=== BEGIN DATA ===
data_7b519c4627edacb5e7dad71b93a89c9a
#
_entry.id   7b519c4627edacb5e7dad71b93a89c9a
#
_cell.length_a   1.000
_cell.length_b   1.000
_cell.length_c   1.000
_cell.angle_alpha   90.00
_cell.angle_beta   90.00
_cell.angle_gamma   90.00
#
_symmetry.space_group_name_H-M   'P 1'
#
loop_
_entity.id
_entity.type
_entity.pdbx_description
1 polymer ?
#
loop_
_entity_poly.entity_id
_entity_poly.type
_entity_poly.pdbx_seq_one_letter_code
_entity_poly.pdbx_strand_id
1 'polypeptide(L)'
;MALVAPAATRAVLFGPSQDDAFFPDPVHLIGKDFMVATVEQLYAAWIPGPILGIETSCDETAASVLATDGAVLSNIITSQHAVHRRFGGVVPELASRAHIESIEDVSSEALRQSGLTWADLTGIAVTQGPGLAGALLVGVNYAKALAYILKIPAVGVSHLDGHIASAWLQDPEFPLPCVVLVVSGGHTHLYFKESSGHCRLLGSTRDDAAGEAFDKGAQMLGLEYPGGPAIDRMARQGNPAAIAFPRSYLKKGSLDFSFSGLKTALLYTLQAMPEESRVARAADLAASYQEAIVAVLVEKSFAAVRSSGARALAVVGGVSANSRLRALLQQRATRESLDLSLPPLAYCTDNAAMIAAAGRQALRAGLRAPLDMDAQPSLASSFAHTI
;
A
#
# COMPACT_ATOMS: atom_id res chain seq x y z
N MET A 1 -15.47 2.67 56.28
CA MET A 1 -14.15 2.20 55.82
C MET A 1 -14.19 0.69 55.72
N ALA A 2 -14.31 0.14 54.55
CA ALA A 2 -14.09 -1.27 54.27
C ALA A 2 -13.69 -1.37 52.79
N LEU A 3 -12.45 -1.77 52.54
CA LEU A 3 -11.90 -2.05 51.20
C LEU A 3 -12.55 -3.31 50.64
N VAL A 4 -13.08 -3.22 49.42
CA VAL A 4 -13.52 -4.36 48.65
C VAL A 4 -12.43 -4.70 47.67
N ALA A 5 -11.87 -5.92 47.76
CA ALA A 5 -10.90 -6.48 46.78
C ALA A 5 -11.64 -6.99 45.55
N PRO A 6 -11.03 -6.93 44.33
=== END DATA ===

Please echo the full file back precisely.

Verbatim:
data_7b519c4627edacb5e7dad71b93a89c9a
#
_entry.id   7b519c4627edacb5e7dad71b93a89c9a
#
_cell.length_a   1.000
_cell.length_b   1.000
_cell.length_c   1.000
_cell.angle_alpha   90.00
_cell.angle_beta   90.00
_cell.angle_gamma   90.00
#
_symmetry.space_group_name_H-M   'P 1'
#
loop_
_entity.id
_entity.type
_entity.pdbx_description
1 polymer ?
#
loop_
_entity_poly.entity_id
_entity_poly.type
_entity_poly.pdbx_seq_one_letter_code
_entity_poly.pdbx_strand_id
1 'polypeptide(L)'
;MALVAPAATRAVLFGPSQDDAFFPDPVHLIGKDFMVATVEQLYAAWIPGPILGIETSCDETAASVLATDGAVLSNIITSQHAVHRRFGGVVPELASRAHIESIEDVSSEALRQSGLTWADLTGIAVTQGPGLAGALLVGVNYAKALAYILKIPAVGVSHLDGHIASAWLQDPEFPLPCVVLVVSGGHTHLYFKESSGHCRLLGSTRDDAAGEAFDKGAQMLGLEYPGGPAIDRMARQGNPAAIAFPRSYLKKGSLDFSFSGLKTALLYTLQAMPEESRVARAADLAASYQEAIVAVLVEKSFAAVRSSGARALAVVGGVSANSRLRALLQQRATRESLDLSLPPLAYCTDNAAMIAAAGRQALRAGLRAPLDMDAQPSLASSFAHTI
;
A
#
# COMPACT_ATOMS: atom_id res chain seq x y z
N MET A 1 -15.47 2.67 56.28
CA MET A 1 -14.15 2.20 55.82
C MET A 1 -14.19 0.69 55.72
N ALA A 2 -14.31 0.14 54.55
CA ALA A 2 -14.09 -1.27 54.27
C ALA A 2 -13.69 -1.37 52.79
N LEU A 3 -12.45 -1.77 52.54
CA LEU A 3 -11.90 -2.05 51.20
C LEU A 3 -12.55 -3.31 50.64
N VAL A 4 -13.08 -3.22 49.42
CA VAL A 4 -13.52 -4.36 48.65
C VAL A 4 -12.43 -4.70 47.67
N ALA A 5 -11.87 -5.92 47.76
CA ALA A 5 -10.90 -6.48 46.78
C ALA A 5 -11.64 -6.99 45.55
N PRO A 6 -11.03 -6.93 44.33